On Monday I got a glimpse of what Apple envisions for the future of computing. For almost half an hour I wore the $3,500 Vision Pro, the company’s first high-tech viewfinder due out next year.

I left with mixed feelings, plus a lingering sense of skepticism.

On the one hand, I was impressed with the quality of the viewer that Apple heralds as ushering in an era of “spatial computing,” where digital data is mixed with the physical world to unlock new capabilities. For example, imagine using a viewer to assemble a piece of furniture while instructions are digitally projected onto the parts or cooking a dish while the recipe unfolds in the corner of your eye.

Apple’s device has high-resolution video, intuitive controls, and fits comfortably—in fact, it felt better than my experiences with headsets designed in the past decade by Meta, Magic Leap, sony and others.

However, after using the new viewer to view photos and interact with a virtual dinosaur, I also felt that there wasn’t much new. And the experience gave me a “yuck” factor that I had never experienced with an Apple product. Comment on this later.

Lets start by the beginning. After Apple introduced the viewfinder on Monday, in what was its first major release since the Apple Watch in 2015, I was allowed to try out a pre-production model of the Vision Pro. Apple staff took me to a private room at Apple headquarters. the company in Silicon Valley and sat in an armchair for a demo.

Resembling a pair of ski goggles, the Vision Pro has a white USB cable that plugs into a silver battery pack I slipped into my pants pocket. To use I turned a knob on the side of the visor to custom fit my face and secured a Velcro strap over my head.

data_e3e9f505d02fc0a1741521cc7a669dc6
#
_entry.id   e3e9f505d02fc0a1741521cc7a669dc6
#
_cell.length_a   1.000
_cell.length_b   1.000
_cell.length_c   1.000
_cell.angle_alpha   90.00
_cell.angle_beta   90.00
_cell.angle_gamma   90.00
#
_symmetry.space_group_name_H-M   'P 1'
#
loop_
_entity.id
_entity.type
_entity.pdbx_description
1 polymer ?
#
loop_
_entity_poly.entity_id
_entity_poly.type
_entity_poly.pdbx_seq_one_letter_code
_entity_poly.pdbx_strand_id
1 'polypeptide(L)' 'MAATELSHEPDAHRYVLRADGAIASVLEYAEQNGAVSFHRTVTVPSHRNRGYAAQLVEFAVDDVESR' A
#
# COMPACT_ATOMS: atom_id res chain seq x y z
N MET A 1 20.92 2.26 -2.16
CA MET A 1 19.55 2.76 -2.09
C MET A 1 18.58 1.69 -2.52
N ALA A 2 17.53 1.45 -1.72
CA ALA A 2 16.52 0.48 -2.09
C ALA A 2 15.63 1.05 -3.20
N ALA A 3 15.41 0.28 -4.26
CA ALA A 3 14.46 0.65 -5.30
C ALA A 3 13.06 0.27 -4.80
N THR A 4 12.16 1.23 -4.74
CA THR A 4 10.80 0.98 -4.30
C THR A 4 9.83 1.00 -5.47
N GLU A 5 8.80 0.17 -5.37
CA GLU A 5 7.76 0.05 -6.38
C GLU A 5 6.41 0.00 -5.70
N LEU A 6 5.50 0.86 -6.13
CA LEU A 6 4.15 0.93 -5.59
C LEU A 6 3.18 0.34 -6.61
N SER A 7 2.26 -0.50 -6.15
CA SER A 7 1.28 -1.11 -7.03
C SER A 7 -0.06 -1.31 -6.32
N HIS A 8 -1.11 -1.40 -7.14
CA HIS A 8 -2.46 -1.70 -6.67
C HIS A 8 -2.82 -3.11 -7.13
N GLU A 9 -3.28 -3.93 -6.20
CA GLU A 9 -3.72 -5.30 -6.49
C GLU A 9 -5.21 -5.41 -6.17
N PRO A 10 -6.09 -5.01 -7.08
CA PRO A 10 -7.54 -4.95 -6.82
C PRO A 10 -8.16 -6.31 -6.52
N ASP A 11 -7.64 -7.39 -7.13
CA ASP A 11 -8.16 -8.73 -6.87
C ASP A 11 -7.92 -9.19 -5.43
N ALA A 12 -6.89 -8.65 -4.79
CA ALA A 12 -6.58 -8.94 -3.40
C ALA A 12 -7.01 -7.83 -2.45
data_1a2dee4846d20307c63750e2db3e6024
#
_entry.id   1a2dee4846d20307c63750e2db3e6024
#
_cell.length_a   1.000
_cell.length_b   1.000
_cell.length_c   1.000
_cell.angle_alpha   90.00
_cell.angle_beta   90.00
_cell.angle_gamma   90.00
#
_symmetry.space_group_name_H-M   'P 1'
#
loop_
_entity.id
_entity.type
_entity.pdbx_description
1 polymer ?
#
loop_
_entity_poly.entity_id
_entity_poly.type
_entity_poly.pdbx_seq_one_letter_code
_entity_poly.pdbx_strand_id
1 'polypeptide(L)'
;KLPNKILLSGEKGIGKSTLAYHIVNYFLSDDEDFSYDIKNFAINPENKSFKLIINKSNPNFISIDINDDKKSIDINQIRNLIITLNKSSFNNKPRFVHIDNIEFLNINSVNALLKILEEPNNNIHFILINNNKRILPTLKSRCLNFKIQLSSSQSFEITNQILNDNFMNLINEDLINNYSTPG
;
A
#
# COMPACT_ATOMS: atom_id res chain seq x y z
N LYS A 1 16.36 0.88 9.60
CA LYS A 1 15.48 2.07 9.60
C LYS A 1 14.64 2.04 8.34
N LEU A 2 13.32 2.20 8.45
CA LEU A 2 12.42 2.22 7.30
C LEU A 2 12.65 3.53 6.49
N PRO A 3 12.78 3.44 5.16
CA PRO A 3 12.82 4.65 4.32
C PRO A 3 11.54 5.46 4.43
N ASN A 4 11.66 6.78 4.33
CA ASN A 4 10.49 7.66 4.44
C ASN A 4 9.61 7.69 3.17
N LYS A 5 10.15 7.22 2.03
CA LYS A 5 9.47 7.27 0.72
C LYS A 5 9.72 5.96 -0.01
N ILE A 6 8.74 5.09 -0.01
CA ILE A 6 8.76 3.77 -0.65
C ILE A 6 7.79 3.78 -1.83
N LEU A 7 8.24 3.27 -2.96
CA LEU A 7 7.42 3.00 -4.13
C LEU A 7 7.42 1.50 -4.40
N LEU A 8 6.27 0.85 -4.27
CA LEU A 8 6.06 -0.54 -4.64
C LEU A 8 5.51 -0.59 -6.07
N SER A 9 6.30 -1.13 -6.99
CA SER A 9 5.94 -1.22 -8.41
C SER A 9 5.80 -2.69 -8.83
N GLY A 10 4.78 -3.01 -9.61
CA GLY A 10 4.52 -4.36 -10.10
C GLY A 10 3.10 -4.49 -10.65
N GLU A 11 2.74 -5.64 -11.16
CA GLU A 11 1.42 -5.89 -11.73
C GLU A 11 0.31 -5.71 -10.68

Then press a metal button located on the front of the device to turn it on. After completing the setup process, which involved seeing a moving dot so the viewfinder could track my eye movements. The Vision Pro has a suite of sensors to track eye movements, hand gestures, and voice commands, which are the main modes of control. Looking at an icon is the equivalent of hovering over it with your mouse; To press a button, you bring your thumb and index finger together in a quick pinch, which is the equivalent of clicking a mouse.

That gesture is also used to grab and use the apps on the screen. It’s intuitive and less clunky than using the motion controllers that often come with competing devices.

However, many questions occurred to me. What other hand gestures would the viewer recognize for gaming? How efficient will voice controls be if Siri’s voice transcription on phones currently doesn’t work well? Apple doesn’t yet know what other gestures will be supported, and it wouldn’t let me test voice controls.

Then it was time for app demos that show how the viewer can enrich our everyday lives and help us stay connected to each other.

He first showed me how to view photos and a video of a birthday celebration in the viewfinder. I was able to turn a dial near the front of the Vision Pro counterclockwise to make photo backgrounds more transparent so I could see the real world, including the Apple employees around me, but turning it clockwise opposite direction the photograph becomes more opaque and I could immerse myself in it.

Apple also had me open a meditation app in the viewfinder that displayed 3D animations while calming music played and a voice guided my breathing. However, the meditation did not prepare me for what was to come: a video call.